It’s deja vu all over again: Four years ago, Hurricane Gustav threatened Republican National Convention plans. This year, it’s Hurricane Isaac.
The bad weather, still a tropical storm in the Atlantic, has convention planners and emergency officials tracking the weather closely and reviewing contingency plans in case it tracks toward Tampa, where the Republican convention begins on Monday.
For now, the storm is closing in on the Lesser Antilles, and forecasters expect that it will become a hurricane Thursday. Some of their models are predicting a hurricane path that could run through Florida early next week, but forecasters won’t know for a few days.
“There is still way too much uncertainty right now, and it’s too early to know what effect it could have in the U.S. and in Florida. It depends on how much time it spends on land in Cuba. We don’t know what kind of shape it will be in by the time it clears those islands,” said Dennis Feltgen, spokesman for the National Hurricane Center in Miami.
“There is no immediate threat to the U.S. at all, but it is a concern, and we would urge folks to pay attention to this thing,” Feltgen said. “Check in over the next few days, and if you don’t have a hurricane plan and pack in place, you might want to start doing that.”
In 2008, Hurricane Gustav, which hit the Louisiana coast, forced RNC planners to cancel some events at their convention in Minneapolis, including a speech from President George W. Bush, who had drawn criticism for his handling of Hurricane Katrina, which swamped New Orleans in 2005.
In Tampa this year, where some Republican delegates and officials are already gathered for pre-convention activities, the possibility of a hurricane was the subject of a good deal of worry and not a small amount of gallows humor.
Local news reports are filled with updates on the storm “bearing down on Florida just as Republican delegates come to town.”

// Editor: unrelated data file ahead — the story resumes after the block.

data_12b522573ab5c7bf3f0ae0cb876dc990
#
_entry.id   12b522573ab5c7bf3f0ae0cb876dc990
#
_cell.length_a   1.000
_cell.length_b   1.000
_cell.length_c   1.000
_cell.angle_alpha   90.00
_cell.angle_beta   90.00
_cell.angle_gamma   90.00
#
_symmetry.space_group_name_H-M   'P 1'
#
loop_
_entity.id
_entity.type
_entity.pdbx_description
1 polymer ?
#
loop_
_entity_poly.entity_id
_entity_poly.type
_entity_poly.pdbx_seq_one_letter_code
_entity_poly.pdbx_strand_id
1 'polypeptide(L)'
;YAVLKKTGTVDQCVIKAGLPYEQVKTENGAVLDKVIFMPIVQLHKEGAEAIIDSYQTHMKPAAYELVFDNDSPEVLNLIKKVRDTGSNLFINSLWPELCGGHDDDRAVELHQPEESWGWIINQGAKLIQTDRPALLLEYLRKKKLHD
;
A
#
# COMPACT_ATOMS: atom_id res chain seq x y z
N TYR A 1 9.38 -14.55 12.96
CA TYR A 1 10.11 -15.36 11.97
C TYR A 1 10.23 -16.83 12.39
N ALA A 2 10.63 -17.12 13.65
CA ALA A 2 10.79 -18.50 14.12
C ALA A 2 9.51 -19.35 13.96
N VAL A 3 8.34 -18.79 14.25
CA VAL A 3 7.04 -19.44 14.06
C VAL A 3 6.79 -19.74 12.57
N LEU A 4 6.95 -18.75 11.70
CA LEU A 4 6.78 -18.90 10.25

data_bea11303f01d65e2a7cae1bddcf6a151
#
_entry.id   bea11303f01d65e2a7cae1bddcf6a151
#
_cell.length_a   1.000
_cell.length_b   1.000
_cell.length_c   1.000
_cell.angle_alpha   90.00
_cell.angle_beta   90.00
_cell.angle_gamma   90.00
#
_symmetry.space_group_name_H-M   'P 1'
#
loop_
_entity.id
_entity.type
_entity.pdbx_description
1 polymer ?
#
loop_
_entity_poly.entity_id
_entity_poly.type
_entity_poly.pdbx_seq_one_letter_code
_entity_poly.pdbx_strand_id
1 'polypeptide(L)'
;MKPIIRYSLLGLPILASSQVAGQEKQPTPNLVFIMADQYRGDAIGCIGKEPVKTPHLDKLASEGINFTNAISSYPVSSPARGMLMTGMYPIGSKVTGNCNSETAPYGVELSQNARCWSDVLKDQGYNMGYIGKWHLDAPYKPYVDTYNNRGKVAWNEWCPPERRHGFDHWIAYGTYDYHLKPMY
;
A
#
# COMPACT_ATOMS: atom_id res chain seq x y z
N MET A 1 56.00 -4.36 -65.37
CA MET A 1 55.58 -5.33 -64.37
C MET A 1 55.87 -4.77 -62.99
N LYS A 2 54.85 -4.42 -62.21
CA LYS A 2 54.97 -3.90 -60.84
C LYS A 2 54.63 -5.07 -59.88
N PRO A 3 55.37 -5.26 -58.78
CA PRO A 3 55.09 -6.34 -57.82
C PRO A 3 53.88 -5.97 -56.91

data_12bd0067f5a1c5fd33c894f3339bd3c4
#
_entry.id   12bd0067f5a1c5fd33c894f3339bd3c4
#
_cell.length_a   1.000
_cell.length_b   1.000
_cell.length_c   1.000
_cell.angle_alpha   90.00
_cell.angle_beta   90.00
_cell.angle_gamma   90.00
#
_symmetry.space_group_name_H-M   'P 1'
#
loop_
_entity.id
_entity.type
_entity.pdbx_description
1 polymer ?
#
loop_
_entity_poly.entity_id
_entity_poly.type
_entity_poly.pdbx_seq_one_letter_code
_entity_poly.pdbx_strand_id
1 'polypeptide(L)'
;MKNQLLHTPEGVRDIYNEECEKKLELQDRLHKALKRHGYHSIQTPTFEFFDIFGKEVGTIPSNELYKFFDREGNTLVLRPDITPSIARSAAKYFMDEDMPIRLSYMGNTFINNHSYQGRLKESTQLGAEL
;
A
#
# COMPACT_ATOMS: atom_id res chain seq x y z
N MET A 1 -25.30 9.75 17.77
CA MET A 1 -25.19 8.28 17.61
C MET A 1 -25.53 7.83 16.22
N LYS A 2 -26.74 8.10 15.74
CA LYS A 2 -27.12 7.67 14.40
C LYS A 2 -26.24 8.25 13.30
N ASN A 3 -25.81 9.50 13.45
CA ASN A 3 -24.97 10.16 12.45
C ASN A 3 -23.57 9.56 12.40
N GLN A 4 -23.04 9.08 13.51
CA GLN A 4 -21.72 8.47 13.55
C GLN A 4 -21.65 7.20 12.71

And the city was hit by strong rain storms from Monday evening through Tuesday, a not uncommon summer occurrence but a reminder of how unpleasant the weather could make life for the 50,000 people expected for the convention next week.
The hurricane even came up at a news conference marking the conclusion of work by the committee drafting the party’s platform, where the panel’s chairman, Virginia Gov. Robert F. McDonnell, was asked about RNC preparations in case a storm hits.
Having just emerged from hours seated at a dais in front of the 112-member committee in a darkened hotel ballroom, he looked briefly puzzled by the question. “If you want to talk to me about Miller-Bs or low pressure systems or derechos, I can talk to you about that,” he said, referring to storm systems that have hit Virginia in recent years. “This tropical storm, I’m not up to date on,” he said, as RNC staff shouted from the back of the room that the storm is under close watch.
Florida officials are closely tracking the system.
“Plans are in place to provide support for any type of situation, including severe weather. While a hurricane may be the greatest weather threat, seasonal severe thunderstorms and extreme heat are common in Florida, therefore residents and visitors are advised to pay attention to local weather warnings,” said Julie Kay Roberts, a spokeswoman for the Florida Division of Emergency Management.
“Local, state and federal officials remain cognizant of the potential for tropical weather to impact Florida within the next two weeks. FDEM is confident in the planning by convention officials, local, state and federal partners to prepare for and respond accordingly to ensure the safety of all residents and visitors to Florida.”